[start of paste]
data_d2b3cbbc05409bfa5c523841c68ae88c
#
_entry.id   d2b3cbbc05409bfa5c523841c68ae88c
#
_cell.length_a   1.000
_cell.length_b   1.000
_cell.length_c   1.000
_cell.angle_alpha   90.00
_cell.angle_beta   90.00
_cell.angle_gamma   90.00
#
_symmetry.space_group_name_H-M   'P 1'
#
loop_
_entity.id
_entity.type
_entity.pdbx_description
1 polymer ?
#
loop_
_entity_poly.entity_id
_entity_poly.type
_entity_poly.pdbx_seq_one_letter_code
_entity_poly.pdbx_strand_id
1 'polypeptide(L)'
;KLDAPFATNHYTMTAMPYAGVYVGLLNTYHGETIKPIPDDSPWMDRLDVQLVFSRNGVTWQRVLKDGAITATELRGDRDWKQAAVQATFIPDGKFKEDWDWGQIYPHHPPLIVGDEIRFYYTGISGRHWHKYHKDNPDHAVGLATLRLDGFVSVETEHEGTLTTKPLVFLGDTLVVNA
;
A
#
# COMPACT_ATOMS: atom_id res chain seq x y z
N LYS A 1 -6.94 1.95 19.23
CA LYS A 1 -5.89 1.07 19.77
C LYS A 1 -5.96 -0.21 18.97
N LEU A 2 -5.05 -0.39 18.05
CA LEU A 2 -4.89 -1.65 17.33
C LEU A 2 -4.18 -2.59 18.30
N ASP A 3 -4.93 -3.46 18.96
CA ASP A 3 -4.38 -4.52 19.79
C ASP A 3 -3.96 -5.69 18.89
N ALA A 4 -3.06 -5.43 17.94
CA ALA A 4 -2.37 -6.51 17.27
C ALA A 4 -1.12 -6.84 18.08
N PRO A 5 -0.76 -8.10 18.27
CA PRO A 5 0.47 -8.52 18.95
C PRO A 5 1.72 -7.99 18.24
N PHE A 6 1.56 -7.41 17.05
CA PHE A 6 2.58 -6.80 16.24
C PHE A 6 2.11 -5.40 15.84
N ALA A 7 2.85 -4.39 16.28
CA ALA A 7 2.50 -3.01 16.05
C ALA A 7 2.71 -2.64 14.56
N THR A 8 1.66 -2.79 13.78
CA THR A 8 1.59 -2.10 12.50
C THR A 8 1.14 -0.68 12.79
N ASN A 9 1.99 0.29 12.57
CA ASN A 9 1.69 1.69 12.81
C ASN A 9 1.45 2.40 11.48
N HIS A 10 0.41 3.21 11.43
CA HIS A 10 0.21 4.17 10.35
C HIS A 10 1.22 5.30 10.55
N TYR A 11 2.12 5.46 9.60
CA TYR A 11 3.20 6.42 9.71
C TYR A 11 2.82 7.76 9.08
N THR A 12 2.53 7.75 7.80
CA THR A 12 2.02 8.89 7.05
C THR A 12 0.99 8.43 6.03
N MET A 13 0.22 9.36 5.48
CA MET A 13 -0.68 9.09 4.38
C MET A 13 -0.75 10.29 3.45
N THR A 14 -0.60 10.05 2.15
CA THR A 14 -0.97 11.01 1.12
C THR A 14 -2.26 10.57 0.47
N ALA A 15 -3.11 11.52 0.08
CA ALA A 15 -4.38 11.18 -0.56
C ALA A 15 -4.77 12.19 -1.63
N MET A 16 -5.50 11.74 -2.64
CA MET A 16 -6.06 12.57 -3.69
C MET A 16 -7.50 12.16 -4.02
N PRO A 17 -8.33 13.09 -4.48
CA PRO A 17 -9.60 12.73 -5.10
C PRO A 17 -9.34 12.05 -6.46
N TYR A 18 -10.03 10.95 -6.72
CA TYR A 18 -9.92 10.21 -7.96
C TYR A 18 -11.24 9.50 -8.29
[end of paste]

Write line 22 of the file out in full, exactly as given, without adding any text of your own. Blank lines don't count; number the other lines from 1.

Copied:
_entity_poly.type